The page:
Hundreds of thousands of Darfuris have been murdered in the past three years due to the measures taken against them by the Government of Sudan and allied militias. But our government remains unwilling to push for and take part in decisive action.The hybrid AU – UN peace-keeping force must be deployed. The UN has finally resolved it. President Bashir has at least said he will permit it. But not for months and months.

The situation in Darfur needs urgent action – not the slow languid ticking-away of month after month of meetings. Prime Minister Brown should be pushing China to use its powerful influence on the Khartoum government to bring that date forward.

We are, after all, very much looking forward to the Beijing Olympic Games – are we not? Well – let China fear international embarrassment and hostility just as it is wanting to put its best face on to the world.

We need to stop the genocide now. We need to stop it – not only to stop the killing but in order to save any slim possibility of Sudan and Darfur having a successful future in our lifetimes.

If we fail in this it sends out a damning message about what our role in the world has become.

That is why the Liberal Democrats are backing targeted disinvestment – to pressurize the Sudanese government – but by choosing to target specific companies in Sudan that are clearly supporting the genocide in Darfur – not stopping all trade with Sudan.

And again we see that this is part of a wider regional problem, spilling over into Chad, Ethiopia, Somalia and other states in east Africa.

Widespread failure of states has left development dreams in tatters in many places, and is providing fertile breeding grounds and bases for international terrorism.

A good example of where international issues have repercussions right here at home.

So we must take an active role in pushing for international solutions – and for making international institutions more effective, maybe even too reviving Paddy Ashdown’s idea of a UN Staff College to make the UN’s military interventions more effective.

And let us not kid ourselves about the causes of conflict. Read my lips. It’s resources stupid. Energy supply and water. Those are the battlegrounds conflicts to come.

Darfur’s increasing desertification is a key driver of the conflict there. And that battle over the worlds scarce resources brings me to the last of the three C’s: corruption, conflict and the daddy of them all- climate change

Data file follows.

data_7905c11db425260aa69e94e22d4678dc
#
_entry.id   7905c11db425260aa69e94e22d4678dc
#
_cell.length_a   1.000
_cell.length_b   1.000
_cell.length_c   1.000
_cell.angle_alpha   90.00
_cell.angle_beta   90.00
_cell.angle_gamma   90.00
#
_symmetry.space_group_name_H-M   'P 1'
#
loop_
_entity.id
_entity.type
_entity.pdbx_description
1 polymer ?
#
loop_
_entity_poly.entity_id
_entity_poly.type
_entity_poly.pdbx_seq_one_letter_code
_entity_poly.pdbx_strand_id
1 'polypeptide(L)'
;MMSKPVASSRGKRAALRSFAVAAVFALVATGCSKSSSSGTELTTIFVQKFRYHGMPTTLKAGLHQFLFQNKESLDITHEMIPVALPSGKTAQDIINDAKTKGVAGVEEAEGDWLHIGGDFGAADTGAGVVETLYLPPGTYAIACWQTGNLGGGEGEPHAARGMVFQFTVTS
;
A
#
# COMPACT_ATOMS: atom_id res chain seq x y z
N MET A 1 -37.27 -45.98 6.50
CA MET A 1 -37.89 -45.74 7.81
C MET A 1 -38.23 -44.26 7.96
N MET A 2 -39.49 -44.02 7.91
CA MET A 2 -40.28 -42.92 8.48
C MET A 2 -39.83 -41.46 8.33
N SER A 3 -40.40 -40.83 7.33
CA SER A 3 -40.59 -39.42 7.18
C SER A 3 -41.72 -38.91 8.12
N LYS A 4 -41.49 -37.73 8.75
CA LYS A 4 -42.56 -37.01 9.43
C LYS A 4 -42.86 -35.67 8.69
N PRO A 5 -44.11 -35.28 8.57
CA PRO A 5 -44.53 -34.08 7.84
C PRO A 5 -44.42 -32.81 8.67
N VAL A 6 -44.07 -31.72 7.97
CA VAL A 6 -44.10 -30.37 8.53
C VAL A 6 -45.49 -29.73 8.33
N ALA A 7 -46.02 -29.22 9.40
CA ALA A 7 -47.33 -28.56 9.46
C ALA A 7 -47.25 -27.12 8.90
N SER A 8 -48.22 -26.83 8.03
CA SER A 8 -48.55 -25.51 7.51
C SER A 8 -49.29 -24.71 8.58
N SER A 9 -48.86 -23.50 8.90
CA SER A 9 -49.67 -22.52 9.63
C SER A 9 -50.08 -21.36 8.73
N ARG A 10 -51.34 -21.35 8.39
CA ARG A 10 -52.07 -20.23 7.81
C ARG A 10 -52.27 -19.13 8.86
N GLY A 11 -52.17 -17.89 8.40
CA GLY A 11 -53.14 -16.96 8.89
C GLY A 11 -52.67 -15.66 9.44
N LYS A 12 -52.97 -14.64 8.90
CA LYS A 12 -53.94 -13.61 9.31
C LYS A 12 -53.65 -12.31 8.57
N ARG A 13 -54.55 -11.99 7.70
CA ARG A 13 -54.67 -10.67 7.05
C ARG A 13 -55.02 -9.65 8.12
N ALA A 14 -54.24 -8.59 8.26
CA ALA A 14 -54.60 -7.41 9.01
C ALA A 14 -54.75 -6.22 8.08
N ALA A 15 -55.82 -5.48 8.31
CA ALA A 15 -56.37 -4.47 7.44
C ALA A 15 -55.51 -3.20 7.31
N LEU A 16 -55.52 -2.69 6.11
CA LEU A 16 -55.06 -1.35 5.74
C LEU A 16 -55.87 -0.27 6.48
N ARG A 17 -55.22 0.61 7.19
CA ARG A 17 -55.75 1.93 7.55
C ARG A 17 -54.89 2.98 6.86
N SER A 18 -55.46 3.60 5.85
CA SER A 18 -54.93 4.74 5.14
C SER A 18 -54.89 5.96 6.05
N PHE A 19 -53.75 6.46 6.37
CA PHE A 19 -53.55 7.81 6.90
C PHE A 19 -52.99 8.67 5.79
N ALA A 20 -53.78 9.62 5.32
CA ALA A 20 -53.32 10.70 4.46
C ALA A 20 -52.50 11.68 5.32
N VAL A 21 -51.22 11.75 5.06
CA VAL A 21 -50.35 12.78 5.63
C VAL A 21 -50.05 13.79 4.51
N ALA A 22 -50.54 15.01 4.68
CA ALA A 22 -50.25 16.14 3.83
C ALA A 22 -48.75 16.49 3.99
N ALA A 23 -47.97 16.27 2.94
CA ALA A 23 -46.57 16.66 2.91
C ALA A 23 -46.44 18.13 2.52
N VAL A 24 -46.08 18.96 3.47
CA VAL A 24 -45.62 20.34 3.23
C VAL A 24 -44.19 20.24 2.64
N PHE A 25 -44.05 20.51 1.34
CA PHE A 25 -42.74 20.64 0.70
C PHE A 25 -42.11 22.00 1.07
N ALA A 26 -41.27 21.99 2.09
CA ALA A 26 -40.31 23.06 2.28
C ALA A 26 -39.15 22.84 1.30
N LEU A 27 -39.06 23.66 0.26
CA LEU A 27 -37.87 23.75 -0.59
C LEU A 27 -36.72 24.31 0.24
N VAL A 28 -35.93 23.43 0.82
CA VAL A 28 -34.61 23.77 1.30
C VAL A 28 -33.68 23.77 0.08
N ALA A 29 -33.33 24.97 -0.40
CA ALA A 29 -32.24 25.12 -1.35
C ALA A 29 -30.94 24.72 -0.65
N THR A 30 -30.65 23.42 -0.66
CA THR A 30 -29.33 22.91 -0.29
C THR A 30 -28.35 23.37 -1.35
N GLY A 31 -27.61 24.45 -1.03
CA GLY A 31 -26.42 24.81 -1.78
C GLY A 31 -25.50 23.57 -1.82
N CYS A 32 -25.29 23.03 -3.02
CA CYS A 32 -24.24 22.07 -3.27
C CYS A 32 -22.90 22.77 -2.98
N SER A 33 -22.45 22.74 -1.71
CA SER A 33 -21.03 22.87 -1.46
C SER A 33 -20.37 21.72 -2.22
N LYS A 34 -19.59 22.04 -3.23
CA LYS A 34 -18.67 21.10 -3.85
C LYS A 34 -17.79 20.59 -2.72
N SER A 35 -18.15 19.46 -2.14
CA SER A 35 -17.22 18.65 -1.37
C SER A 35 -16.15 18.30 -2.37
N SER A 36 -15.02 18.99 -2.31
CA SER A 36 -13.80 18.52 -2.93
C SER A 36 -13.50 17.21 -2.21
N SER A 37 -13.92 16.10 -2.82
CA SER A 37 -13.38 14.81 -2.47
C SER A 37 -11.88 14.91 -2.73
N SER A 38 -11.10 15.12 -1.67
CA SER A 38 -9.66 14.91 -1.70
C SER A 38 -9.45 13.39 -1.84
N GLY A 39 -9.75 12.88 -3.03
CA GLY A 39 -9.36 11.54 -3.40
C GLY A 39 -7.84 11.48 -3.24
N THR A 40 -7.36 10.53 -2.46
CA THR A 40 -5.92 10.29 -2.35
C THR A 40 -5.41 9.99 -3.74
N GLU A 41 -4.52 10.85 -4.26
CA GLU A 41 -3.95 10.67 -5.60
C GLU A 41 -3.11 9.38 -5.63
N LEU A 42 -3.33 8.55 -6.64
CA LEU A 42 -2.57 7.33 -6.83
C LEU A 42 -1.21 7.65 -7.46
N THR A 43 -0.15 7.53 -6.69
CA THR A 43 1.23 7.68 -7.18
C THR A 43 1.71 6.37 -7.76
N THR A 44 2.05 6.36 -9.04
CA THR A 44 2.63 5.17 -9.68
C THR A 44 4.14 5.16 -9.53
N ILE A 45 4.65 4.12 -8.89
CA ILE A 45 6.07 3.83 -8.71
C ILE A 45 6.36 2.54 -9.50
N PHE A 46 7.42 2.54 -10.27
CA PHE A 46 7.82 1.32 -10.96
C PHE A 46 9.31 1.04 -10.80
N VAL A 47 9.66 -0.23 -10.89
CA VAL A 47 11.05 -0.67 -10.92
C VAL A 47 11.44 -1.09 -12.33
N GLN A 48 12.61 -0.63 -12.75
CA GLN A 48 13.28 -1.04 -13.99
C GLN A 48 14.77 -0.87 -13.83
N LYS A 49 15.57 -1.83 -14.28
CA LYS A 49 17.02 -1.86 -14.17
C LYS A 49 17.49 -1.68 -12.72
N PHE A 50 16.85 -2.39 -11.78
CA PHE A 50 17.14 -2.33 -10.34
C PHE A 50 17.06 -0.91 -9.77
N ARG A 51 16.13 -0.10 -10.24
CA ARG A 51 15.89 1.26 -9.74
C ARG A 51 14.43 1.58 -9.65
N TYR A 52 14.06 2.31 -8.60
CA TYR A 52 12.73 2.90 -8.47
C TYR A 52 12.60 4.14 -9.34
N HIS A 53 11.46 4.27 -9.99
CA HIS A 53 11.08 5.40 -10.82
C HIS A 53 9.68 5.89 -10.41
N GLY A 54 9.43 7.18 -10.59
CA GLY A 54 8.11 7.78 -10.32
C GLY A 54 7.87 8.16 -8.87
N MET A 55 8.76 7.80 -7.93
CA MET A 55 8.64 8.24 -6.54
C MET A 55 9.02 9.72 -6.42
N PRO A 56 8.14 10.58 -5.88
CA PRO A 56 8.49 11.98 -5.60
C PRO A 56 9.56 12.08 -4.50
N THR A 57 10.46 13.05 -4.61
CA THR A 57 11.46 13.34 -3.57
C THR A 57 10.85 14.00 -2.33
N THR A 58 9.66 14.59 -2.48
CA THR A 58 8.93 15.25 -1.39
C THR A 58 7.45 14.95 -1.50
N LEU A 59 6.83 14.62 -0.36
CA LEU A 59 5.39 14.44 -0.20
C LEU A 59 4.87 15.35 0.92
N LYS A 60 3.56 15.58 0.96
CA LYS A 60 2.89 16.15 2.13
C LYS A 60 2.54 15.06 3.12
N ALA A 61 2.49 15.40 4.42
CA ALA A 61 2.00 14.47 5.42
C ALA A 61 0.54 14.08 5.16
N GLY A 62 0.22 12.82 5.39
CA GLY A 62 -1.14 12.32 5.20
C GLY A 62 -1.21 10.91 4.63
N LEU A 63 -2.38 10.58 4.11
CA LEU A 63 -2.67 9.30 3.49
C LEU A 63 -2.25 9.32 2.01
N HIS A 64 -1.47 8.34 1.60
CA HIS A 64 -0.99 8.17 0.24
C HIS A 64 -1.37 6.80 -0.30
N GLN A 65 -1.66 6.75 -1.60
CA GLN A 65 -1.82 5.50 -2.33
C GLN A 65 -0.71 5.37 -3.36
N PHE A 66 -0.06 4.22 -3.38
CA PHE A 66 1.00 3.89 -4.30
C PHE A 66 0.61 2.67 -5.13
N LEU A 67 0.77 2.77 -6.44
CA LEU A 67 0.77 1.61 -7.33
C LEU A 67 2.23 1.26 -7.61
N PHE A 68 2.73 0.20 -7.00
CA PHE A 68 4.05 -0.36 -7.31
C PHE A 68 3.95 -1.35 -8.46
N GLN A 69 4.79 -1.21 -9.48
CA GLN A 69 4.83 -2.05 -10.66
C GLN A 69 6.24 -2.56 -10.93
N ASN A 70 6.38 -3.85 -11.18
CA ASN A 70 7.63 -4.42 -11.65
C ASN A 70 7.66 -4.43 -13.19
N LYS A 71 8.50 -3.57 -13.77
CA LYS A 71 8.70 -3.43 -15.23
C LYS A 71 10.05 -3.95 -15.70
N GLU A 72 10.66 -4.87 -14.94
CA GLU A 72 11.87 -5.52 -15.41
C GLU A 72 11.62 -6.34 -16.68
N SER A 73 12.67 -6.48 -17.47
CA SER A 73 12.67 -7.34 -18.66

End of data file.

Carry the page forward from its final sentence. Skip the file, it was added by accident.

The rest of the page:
Climate change is rapidly becoming the biggest threat not only to us but even more so to the developing world.

Those very parts of the globe that have done least to bring about climate change will suffer the most.

When the earth is poisoned by the ‘developed West’, when we – yes us here in Britain do our part to destroy this fragile ecosystem in which we live – there is one simple consequence.

It is the poorest that suffer. The poorest that die.

In Kenya there have been biblical-scale droughts – millions displaced, and huge numbers of cattle & camels have died. Many rivers have dried up – so whole villages have been devastated; 3.5 million people have been affected, including half a million schoolchildren. The consequences are too large to even imagine.

Another example is in Bangladesh where much of the country lives in the flood plains of two rivers, the Brahmaputra and the Ganges. The latest floods left 1000 people dying and 19 million people displaced when these rivers burst their banks.I could go on. But sadly I’m sure you all know the picture already.

We must face up to our responsibility of how we are complicit in hurting the developing world.

This means radically and drastically cutting our impact on the globe – we need a powerful Climate Change bill with real teeth.

But just as important is helping the developing world with green energy generation.

Let’s us be both ambitious and optimistic, particularly for sub-Saharan Africa. An area of great poverty and so often little progress. It is an area of huge potential for solar power. We have seen what wealth the oil era has brought many formerly poor areas of the world. Let’s aim for the era of green energy to spread those benefits more widely – and support the development of green energy.

And we need to help deliver improved infrastructure and support agriculture- because as long as our emissions are higher than the developing world we have a responsibility to help developing countries deal, adapt and mitigate the destructive effects of climate change.Climate change for which we are so complicit – and whose impact overseas comes back to impact on us – when it triggers wars, when it drives up the prices of our imported raw materials and when it triggers flows of people across the globe – including towards the UKI have talked about the three big challenges we face: corruption, conflict and climate change.

In addressing them, it is so so easy to simply say that, well, we are all fellow humans. We’re part of the same global community. We should care about suffering overseas just as we care about it here at home.

But those are the easy sentiments to express – looking to ourselves, expressing internationalist sentiments we feel comfortable with and just vaguely wishing others held them too.

The real challenge is to persuade those who don’t agree with those sentiments. Those who don’t really care about people in another continent, in another country, or quite possibly even on the other side of their street.

That’s why I have drawn some of the connections between what happens overseas and what happens in the UK.

Whether it is international corruption that feeds the discontent on which terrorists feed; or international climate change that drives up immigration and asylum pressures for our own country; or international conflict that drives up the prices of imports – the real challenge is to make the connection between what happens in other countries and what happens to us here at home, in our own jobs, own homes and our own families.

The real challenge is to make international development a domestic issue.